199304_005Photo 5
Simple embossed lines softly accent this wedding invitation.

199304_006Photo 6
Carving matches font.

Enlarge the name on a copy machine until the desired size is achieved and even if there is some distortion the basic framework of the type will remain. Simply copy through onto tracing paper, graphite the back, align on the mat and trace over the original. The graphite on the reverse side will lightly transfer to the board for clean-up and carving.

Cutting Through it All

The ultimate in carving and enhancement is seen in "Spirit of St. Louis" (photo 7). The lettering style used on the mats echoes the lettering on the side of the original plane. The client decided to split the project into two pieces because of the overall size and weight of the chosen moulding which is a 2" solid oak. We decided to cut clear through the top mat and by adding spacers between the top and liner mats an interesting shadow design accented the lettering and created a dramatic look and dimension to the whole project.

199304_007Photo 7
Lettering matches that on the plane. Letters were cit out and top mat was spaced away for depth and shadows.

Lettering Only

Coming full circle to the beginning of part one again, the last two examples illustrate the use of pure calligraphic lettering only to enhance the presentation. Multiple opening mats are a natural for suggesting and selling the addition of calligraphic lettering since they often showcase assorted photographs of vintage images. Not only can they often use a little explanation or a date, multiple opening projects may not always have a symmetrical layout due to the shape or number of images being used. Calligraphy then works as a design tool to integrate negative spaces, color and identification (photo 8).

199304_008Photo 8
Title handwritten on top mat in gouache to match inner mat.

The most traditional form of using calligraphy is simply to accent or mirror a title or name to be covered by a mat on a poster. This could be a logical option to cutting a title opening, and the lettering color could be mixed to easily enhance or accent the end it looks great. The white border that would have shown didn't do much for the overall image and leaving the white around the entire poster allowed a small copyright notation to show, pointing up the fact it was a poster.

Achieving Profits

The key is to learn the tricks to expedite any process. Writing out the words on the mat fallout will check color match and spacing. Use a "center zero" ruler for locating center on both the test strip and the permanent mat, line up the sampler then copy the writing letter for letter exactly. Let it dry then erase all light pencil lines away with a soft vinyl, non-damaging eraser.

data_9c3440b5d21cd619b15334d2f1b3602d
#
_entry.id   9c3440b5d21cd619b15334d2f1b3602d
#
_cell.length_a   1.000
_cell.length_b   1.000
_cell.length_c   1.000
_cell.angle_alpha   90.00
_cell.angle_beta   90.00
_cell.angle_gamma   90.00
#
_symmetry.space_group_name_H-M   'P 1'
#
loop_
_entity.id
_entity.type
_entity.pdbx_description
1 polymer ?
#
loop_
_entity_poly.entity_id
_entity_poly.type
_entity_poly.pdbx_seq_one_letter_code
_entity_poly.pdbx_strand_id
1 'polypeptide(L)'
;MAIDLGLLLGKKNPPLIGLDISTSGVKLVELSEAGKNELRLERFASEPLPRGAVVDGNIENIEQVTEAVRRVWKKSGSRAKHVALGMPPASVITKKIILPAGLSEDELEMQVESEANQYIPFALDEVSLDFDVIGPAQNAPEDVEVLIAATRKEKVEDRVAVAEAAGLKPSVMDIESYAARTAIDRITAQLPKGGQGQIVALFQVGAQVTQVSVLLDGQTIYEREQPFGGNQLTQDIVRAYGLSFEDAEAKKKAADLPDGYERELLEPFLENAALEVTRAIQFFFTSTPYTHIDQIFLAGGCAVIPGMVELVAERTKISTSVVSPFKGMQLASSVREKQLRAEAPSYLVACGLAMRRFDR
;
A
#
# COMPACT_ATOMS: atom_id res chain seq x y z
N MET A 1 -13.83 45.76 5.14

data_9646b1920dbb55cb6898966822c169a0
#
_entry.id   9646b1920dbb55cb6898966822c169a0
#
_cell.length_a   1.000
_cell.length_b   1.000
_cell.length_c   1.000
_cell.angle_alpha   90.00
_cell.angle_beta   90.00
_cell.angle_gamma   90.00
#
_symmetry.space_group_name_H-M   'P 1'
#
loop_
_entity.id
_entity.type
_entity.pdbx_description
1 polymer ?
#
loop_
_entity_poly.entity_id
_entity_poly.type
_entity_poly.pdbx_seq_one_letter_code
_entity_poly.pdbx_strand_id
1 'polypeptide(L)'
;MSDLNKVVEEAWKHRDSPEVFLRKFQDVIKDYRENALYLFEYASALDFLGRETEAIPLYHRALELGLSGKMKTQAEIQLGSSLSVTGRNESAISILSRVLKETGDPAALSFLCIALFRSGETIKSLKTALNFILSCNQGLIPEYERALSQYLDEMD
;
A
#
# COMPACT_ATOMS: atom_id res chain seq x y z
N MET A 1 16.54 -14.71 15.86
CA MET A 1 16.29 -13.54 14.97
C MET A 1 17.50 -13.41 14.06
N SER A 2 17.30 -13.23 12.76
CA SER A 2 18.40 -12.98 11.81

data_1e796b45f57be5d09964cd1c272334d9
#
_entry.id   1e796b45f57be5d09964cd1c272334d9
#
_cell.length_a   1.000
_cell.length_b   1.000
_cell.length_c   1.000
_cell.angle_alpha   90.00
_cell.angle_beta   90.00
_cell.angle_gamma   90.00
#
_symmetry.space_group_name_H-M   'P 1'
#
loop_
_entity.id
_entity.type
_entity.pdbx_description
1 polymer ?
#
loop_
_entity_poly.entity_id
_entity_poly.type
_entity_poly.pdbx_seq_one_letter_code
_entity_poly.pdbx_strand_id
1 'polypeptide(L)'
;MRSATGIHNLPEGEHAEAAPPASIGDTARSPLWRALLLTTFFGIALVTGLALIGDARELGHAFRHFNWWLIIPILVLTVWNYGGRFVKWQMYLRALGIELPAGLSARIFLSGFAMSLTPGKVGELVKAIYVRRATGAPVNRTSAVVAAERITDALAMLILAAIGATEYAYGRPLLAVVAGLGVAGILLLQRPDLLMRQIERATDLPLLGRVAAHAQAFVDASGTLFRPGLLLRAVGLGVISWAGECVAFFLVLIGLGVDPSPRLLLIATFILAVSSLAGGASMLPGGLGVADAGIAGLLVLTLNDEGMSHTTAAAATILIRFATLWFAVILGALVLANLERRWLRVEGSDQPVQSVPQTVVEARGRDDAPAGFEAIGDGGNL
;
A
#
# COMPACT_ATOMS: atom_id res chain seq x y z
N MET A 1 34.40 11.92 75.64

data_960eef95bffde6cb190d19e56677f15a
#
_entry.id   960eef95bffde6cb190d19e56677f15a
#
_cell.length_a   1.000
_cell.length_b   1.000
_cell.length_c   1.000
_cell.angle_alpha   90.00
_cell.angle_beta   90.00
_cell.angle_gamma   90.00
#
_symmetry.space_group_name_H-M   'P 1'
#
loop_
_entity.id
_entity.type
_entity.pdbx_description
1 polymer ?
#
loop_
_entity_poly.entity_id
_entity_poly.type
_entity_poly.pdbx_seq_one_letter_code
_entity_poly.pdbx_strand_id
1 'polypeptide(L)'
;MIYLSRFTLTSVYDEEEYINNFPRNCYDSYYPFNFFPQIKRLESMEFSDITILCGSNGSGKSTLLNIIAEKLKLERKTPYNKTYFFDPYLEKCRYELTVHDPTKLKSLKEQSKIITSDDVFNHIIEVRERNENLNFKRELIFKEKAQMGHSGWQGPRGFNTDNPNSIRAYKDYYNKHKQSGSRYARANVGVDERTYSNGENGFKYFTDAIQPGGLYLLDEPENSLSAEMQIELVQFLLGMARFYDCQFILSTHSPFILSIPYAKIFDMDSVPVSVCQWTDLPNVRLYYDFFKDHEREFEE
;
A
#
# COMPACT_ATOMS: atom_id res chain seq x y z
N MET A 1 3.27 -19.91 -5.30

These are all examples of going beyond the basics and finding sales where they had not occurred to you before. Expanding your horizons to include the elements of calligraphy whether lettered with inks or mixed wet pigments or going beyond simple lettering to hand carved capitals and family surnames is yet another version of designing mastery. In order to achieve quality calligraphic form and confidence a certain mastery of any particular alphabet must be attained, or a professional calligraphic artist must be located, yet many of these concept as with the wedding invitation "Mark" the type set or lettering may be duplicated then painted or carved as desired.

Keep in mind, that it's far more profitable to create a simple, centered title in Dusty Rose gouache, that can be completed in 10 minutes and carries a charge of $15-$25, than for a tedius job requiring hours of hand carving.

The bottom line remains that any extra element you add to a design adds retail value and if that additional revenue also turns out to be stimulating much the better! Now go brush the cobwebs off those nibs you received for Christmas back in 1985 and start the creative juices flowing. Calligraphy may not be mastered through osmosis, but after all isn't lettering something you already do everyday when you write out that job order?

Copyright © 1993 Chris A Paschke

For more articles on mounting basics look under the mounting section in Articles by Subject.
Additional information on all types of mounting is found in:
The Mounting and Laminating Handbook, Second Edition, 2002,
The Mounting And Laminating Handbook, Third Edition, 2008 and
Creative Mounting, Wrapping, And Laminating, 2000 will teach you everything you need to know about getting the most from your dry mount equipment and materials as an innovative frame designer.

All books are available from Designs Ink Publishing through this website.

Chris A Paschke, CPF GCF
Designs Ink
Designs Ink Publishing
785 Tucker Road, Suite G-183
Tehachapi, CA 93561
P 661-821-2188